After improving slightly in 2019, the outlook for financial security in retirement for workers aged 30 to 59 deteriorated in 2020, according to a research brief released Tuesday by Boston College’s Center for Retirement Research. The report found that 51% of U.S. households now are at risk of being unable to maintain their standard of living in retirement. That number is up from 49% in 2019, thanks to the COVID-19 pandemic, the authors wrote.

The National Retirement Risk Index, calculated by the center every three years, measures the share of American households that are at risk of not being able to maintain their pre-retirement standard of living in retirement. But last year, with the pandemic wreaking havoc on the economy, the CRR estimated what the NRRI would have been in 2020 and found it would have ticked upward to 51%.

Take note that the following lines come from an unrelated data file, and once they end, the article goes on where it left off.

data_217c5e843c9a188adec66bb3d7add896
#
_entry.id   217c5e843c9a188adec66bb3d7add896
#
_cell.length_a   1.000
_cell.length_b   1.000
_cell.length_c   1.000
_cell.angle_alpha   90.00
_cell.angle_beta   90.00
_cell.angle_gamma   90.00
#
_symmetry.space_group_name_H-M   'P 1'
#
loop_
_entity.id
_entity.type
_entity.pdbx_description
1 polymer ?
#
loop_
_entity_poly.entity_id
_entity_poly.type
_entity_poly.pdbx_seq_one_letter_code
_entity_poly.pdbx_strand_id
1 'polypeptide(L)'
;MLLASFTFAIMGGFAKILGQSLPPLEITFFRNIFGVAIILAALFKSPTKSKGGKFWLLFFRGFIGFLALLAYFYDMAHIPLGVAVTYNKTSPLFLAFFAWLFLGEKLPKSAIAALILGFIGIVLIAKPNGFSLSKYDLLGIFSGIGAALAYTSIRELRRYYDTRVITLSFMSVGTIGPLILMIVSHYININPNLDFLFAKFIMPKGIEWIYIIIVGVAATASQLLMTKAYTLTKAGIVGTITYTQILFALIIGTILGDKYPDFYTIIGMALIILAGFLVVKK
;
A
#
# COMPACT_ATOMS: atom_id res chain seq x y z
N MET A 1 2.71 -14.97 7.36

The authors cited a rise in housing and stock prices last year — an unusual occurrence during a recession — as reasons why the NRRI did not rise even higher.

“The bottom line is that half of today’s households will not have enough retirement income to maintain their pre-retirement standard of living,” the report stated. “This analysis clearly confirms that we need to fix our retirement system so that employer plan coverage is universal. Only with continuous coverage will workers be able to accumulate adequate resources to maintain their standard of living in retirement.”